The Recent History of Terrorism in Canada, from 1963 – 2013 by Mark C Eddy is a non-scholarly history of terrorism in Canada. Rather than the dissertation or research article, Eddy presents a clear and concise history of terrorism in Canada for the everyday reader. I found this approach a pleasant change to most work in this field.
As an American reading this book several things come to mind. First, Canada is a very free country. Canadians enjoy the same freedoms that American do, but they are not, for the very large part, the victims of international terrorism like the United States. (Personal note to Americans. It is not our freedoms that the terrorists hate; it’s our foreign policy). Second, that Canada has a history of terrorism. I vaguely remember reading about the FLQ in history. Third, I support one of the “terrorist” groups and wear their patch on my messenger bag. I have no reason to support terrorism against the Canadian government, but I do support the Sea Shepard Conservation Society…not all their methods, but their goals. Sorry, Canada.
What is most interesting in Canada’s history is the near complete lack of foreign terrorism. Canada is a very close ally to the United States, but rather than an invasive foreign policy, Canada chooses peacekeeping missions. The bit of outside terrorism came from the Turkish and Armenian dispute, where Canada was a victim of location rather than policy.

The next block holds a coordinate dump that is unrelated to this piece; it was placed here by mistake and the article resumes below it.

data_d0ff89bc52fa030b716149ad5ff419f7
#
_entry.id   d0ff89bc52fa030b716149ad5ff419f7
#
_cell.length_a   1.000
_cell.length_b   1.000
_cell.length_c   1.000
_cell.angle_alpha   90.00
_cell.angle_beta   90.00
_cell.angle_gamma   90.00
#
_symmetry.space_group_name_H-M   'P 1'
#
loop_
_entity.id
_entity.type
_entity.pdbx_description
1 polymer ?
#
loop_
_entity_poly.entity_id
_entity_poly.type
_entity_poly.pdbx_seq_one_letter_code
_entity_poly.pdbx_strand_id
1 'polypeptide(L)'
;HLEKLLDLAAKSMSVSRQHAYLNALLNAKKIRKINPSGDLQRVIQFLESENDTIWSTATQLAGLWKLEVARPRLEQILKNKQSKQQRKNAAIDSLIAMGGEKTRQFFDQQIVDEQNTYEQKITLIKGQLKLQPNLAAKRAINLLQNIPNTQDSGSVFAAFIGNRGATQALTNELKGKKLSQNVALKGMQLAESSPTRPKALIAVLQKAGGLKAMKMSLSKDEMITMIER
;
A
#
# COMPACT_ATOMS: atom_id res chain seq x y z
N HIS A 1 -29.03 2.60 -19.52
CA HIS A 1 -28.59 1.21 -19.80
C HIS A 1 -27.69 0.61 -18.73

Eddy makes a very clear point that Canada is a very free and open society. That eliminates most of the need to resort to terrorism. If you have a voice and support you can get your message out without violence. One comment the author asks a French Quebecer is why is there no more FLQ? The answer is a simple one. There is no need for it any more. The impact the FLQ made before falling out of favor was enough to change the situation in Quebec for the better.
Where does terrorism remain a problem? One area is eco-terrorism and monkey wrenching. I witnessed huge areas in British Columbia clear cut of all trees and it is a depressing sight. Apparently, some Canadians feel the same way. Another area as I mentioned above with the Sea Shepard is sealing. Eddy uses a figure of up to 400,000 seals are killed a year, many by clubbing. Their use is no longer feeding indigenous peoples, but fur for wealthy Europeans. It does not take watching too many Youtube videos of seals being clubbed and still live skinned seals to make one wonder “Who are the terrorists?”
Eddy presents a well documented, easy to read history. He also takes effort to describe terrorism from the legal standpoint and the practical standpoint. There is a section covering counter terrorism, a huge undertaking for a country with so much coast line and a formerly open border with the United States. For the most part, Canada remains fortunate that its policies and relationship with the US has not made it a target for International terrorism. Eddy makes an excellent summary of Canada’s policy in his conclusion:
Canada is not a violent place to live. It has one of the lowest homicide rates in the world, there is little civil disobedience or ethnic/racial conflict, and the nation does not practice capital punishment.
Canada is not a country that looks to create problems that give rise to terrorism. Although the author’s intent is to raise awareness of terrorism in Canada, perhaps it can also serve as guidance to others on how not to encourage would be terrorists.
The reviewer holds a MA in International Relations from St. Mary’s University, San Antonio, TX